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Coming back to India
UK-based Sandhya Suri documents the life of her migrant parents
- Aseem Chhabra
A scene for Sandhya Suri’s (right) documentary I for India
A scene for Sandhya Suri’s (right) documentary I for India
Sandhya Suri must have filmmaking in her genes. Her funny and often very tragic documentary I for India, recounting her parent’s lives in England, is itself made up of home movies that her father shot over the years, while he lived away from India.

But Sandhya’s father — Yash Pal Suri — a doctor who left his home in Meerut in 1965 to go to the UK, did not just make movies for himself. Upon arrival in the UK, he bought two super 8 cameras, two projectors and two audio recorders. One set he kept with himself and the other he sent to his family in India.

Over time, the Suris sent enjoyable and moving accounts of their lives to each other — parties, family gatherings, marriages and even one very sad death. Meanwhile Suri would record his frustrations of living in what was a very racist England, his hopes and expectations.

Sandhya attended The National Film and Television School in Beaconsfield, a town outside London. For her first project, Sandhya directed I for India, with her parents’ full co-operation.

Earlier this year, I for India was the official selection at the Sundance Film Festival. Since then, it has travelled to several festivals around the world. The film was recently screened at the Indo American Arts Council’s festival in New York City, where it won the best documentary award. And in February the film travels to the Mumbai International Film Festival.

“My parents were very happy for me to use all the footage,” Sandhya says after winning the IAAC festival award, adding that she had access to nearly 40 hours of audio and movie recordings. Initially her plan was to make a half hour long graduation film using the family’s archival footage.  

“Since it was a film school project they didn't give it much thought,” she says. “Before I took the commission to make the longer film, we discussed quite a lot. They are loving parents and just wanted me to do well in my life and career so I had their blessing.

“I used some very intimate archive recordings from my father and he fully understood that,” she adds. “For him it was also important that I represent his and my family’s experience honestly and sincerely and in as much complexity as possible. This was both our objective.”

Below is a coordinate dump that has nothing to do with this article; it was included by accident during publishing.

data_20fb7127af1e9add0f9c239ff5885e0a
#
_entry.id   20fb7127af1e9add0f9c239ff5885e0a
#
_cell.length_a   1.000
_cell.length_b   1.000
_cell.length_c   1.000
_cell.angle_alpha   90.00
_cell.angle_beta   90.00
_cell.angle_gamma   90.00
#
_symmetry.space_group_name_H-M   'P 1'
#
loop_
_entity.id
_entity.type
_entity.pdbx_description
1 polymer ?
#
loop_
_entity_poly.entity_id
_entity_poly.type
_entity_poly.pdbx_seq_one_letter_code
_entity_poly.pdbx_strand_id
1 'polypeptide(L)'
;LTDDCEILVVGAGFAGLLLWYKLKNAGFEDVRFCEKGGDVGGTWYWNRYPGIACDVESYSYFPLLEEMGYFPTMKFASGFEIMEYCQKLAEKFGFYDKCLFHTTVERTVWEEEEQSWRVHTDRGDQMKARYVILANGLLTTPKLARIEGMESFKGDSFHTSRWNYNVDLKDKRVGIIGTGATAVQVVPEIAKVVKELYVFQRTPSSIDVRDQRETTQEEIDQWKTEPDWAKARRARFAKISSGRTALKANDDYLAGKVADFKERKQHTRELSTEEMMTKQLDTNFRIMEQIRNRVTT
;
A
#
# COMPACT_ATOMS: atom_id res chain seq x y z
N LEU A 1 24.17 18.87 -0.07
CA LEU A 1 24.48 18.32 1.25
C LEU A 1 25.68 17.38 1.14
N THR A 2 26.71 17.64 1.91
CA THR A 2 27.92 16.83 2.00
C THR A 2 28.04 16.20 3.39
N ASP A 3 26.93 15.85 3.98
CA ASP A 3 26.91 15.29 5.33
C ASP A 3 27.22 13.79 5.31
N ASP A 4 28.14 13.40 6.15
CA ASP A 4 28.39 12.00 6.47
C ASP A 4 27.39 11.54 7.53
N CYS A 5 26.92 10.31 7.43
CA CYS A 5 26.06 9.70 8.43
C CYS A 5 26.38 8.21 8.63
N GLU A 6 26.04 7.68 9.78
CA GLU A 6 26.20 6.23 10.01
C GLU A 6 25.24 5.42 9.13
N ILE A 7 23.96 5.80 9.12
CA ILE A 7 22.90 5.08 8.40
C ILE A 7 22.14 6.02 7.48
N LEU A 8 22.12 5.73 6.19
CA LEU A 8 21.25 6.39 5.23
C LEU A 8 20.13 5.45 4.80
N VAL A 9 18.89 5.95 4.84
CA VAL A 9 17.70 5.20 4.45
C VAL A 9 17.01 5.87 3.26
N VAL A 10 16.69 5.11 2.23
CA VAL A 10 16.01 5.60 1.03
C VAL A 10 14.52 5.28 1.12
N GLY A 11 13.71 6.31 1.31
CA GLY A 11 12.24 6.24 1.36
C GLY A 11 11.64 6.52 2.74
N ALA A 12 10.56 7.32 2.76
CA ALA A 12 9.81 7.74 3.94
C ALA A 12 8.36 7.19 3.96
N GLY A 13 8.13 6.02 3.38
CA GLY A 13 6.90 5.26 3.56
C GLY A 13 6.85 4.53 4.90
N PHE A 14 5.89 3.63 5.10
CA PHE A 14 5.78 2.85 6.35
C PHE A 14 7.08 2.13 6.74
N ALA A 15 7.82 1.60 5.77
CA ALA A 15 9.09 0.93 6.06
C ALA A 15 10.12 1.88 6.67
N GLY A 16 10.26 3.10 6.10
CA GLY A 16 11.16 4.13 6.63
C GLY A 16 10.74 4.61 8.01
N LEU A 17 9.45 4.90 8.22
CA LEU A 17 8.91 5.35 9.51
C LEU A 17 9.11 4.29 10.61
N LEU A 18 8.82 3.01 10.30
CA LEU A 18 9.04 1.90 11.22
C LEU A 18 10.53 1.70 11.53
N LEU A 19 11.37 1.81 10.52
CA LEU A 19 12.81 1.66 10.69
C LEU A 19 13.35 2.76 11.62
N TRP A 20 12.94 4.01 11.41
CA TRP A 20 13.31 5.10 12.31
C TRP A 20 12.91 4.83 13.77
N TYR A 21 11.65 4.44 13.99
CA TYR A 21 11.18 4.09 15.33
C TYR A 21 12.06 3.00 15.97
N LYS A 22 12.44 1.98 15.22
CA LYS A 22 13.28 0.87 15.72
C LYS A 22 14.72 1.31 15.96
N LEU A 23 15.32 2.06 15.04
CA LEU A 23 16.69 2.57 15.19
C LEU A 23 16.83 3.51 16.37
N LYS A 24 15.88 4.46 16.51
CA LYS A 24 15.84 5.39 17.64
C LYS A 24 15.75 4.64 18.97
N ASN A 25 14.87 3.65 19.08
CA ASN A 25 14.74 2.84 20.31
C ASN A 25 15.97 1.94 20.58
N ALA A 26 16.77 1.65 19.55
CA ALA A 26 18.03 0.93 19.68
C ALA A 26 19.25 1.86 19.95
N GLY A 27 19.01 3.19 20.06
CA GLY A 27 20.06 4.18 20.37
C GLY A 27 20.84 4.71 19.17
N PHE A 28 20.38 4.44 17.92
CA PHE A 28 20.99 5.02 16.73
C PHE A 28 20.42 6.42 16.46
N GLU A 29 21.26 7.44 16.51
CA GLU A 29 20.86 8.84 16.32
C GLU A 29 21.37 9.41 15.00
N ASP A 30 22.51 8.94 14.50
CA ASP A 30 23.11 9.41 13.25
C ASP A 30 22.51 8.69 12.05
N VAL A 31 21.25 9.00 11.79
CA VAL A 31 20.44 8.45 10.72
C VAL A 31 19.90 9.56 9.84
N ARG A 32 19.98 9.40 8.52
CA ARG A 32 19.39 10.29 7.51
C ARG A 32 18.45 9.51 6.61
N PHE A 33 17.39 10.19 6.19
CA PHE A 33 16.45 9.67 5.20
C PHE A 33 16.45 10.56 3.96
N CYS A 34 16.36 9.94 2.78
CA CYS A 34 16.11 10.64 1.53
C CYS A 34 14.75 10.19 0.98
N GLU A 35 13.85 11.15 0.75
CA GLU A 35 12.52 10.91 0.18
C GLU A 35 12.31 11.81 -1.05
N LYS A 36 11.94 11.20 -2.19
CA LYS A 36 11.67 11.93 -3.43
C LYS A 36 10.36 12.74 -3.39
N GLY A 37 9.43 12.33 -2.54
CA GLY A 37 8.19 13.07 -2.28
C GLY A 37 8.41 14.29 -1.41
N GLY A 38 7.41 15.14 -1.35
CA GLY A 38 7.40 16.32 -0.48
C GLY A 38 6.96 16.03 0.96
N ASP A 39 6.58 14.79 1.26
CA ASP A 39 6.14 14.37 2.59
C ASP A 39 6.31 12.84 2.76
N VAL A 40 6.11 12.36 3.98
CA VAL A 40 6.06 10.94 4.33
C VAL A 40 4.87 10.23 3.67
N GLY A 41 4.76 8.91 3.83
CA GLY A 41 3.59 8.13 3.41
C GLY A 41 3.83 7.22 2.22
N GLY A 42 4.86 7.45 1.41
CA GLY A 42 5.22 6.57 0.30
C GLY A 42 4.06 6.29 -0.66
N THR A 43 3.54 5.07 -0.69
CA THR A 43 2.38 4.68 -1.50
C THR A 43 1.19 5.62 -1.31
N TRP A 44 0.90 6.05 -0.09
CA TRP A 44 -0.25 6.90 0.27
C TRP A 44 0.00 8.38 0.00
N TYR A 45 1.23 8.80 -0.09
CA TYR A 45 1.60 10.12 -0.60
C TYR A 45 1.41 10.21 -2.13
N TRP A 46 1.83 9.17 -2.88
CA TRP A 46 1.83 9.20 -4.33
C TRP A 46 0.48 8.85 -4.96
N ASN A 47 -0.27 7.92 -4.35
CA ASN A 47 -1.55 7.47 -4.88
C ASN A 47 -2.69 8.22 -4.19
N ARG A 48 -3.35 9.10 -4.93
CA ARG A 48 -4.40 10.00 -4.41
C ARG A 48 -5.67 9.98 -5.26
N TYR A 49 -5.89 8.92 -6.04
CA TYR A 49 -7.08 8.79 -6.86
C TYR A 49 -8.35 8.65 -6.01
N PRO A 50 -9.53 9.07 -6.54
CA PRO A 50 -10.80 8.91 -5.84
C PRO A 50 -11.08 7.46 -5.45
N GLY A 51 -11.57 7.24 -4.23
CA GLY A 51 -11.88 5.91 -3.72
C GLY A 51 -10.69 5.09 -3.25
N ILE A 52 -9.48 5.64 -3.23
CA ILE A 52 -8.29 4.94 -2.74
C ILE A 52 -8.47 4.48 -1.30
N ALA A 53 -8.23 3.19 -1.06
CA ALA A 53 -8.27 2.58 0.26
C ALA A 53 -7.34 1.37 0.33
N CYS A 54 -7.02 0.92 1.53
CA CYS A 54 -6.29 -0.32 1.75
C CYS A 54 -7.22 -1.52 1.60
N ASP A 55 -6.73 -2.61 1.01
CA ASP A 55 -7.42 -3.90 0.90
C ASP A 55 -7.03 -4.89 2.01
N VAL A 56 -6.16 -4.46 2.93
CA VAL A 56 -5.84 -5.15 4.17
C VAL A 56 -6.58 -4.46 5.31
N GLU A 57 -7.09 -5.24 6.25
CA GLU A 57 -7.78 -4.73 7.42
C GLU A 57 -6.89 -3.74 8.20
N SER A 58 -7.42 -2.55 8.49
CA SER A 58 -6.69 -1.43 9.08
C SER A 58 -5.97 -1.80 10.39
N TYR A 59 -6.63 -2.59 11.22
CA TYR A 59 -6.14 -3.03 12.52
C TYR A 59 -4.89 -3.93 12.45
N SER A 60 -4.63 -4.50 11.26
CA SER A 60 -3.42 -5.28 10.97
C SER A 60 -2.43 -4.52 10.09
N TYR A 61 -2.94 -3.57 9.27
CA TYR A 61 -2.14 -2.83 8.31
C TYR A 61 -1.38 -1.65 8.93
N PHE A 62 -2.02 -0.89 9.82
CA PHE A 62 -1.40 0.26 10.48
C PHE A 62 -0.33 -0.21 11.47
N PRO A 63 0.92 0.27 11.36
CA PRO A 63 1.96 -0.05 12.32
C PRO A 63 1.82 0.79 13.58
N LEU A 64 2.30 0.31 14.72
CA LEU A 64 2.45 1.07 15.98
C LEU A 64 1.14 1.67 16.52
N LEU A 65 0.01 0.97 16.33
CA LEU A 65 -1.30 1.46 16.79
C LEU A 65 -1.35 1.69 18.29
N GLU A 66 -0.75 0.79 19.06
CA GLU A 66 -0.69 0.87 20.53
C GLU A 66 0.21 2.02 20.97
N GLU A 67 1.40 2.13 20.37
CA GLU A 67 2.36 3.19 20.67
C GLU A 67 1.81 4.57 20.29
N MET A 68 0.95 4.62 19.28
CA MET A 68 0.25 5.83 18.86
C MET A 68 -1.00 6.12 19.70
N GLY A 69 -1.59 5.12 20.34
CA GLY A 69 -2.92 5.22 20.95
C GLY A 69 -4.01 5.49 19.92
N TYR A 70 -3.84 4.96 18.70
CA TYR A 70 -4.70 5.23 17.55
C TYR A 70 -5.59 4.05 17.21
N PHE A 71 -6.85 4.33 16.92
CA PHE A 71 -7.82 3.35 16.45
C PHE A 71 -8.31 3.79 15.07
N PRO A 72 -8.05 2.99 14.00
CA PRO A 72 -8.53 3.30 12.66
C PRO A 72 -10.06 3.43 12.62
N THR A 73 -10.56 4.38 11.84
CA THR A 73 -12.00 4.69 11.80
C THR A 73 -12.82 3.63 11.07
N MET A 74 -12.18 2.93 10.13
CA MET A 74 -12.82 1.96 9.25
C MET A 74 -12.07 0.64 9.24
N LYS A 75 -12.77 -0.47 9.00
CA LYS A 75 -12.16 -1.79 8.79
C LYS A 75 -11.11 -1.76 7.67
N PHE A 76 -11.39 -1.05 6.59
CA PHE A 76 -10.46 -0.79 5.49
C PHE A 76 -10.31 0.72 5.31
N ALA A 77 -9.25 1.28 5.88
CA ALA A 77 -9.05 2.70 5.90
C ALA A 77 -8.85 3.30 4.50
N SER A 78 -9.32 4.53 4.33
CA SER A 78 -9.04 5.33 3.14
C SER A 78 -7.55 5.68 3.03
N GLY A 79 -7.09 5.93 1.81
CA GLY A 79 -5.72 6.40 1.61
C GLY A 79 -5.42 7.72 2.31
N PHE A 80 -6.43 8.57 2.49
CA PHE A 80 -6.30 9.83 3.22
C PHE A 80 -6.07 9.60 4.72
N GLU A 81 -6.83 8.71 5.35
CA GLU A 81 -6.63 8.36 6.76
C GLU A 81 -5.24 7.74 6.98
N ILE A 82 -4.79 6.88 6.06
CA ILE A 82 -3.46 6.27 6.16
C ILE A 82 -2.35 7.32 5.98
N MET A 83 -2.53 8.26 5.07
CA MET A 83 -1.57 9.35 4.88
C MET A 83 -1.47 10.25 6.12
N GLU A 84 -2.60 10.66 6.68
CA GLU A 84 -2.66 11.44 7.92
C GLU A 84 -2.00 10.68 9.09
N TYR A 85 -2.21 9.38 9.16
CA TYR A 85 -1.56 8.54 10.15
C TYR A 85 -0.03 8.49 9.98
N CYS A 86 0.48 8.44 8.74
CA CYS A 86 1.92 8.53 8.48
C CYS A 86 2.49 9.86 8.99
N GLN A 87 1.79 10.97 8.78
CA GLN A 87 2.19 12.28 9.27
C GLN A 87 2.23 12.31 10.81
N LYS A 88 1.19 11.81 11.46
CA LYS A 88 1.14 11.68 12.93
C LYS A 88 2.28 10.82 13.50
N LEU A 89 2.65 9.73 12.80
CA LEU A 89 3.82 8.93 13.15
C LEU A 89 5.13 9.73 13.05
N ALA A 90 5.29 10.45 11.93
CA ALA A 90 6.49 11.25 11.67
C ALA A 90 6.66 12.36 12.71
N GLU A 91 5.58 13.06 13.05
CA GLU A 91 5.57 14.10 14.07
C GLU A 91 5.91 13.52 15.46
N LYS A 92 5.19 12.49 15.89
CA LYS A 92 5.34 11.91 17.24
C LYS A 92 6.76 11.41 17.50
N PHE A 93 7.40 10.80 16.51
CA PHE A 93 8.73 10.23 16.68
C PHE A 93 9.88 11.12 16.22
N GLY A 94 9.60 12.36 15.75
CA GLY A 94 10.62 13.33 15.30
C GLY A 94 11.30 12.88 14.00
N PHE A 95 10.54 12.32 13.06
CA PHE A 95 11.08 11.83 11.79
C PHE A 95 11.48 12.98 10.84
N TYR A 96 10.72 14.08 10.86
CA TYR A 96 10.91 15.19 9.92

I for India captures personal moments in Suri’s life — touching cine-letters from his father asking him to come back; his mother’s voice talking about her dream that her son would have a big mansion in Meerut; her death, while he is still in the UK, followed by his brief, but unsuccessful attempt to take his family to settle in India.  

The film ends with Sandhya exploring recent aspects of her parents’ lives. Both her mother and father belong to a video club where they share their home and travel movies with their British friends and neighbours. Suri is often caught alone on the film, listening to tragic Hindi film songs sung by Mukesh and reflecting on his life. Sometimes he tends to his garden, and occasionally there are still moments of the Suris sitting and drinking tea.

And finally Suri and his wife receive a blow, when one of their daughters decides to migrate to Australia. It is a painful separation that every parent and child goes through in life. 

“Separating myself from the film was difficult,” Sandhya says. “It was a massive responsibility to represent my parents and their experience as truly as possible. I was glad also when it was over because going home had become more of a trauma than a joy and a comfort. I was constantly looking at my parents and wondering if this or that was a scene.”

But in the process of making this film, Sandhya also learnt a lot about her parents, including the fact that their life was not always sad.

“Before I started, I felt very bad that my parents had tried to go back home and hadn’t managed to resettle,” she says. “That my father had had a dream and lost it and was left in a very awkward no-man’s land as a result. But with time, and also since the completion of the film, I have seen him grow more accepting of UK and have a healthier relationship to India.”

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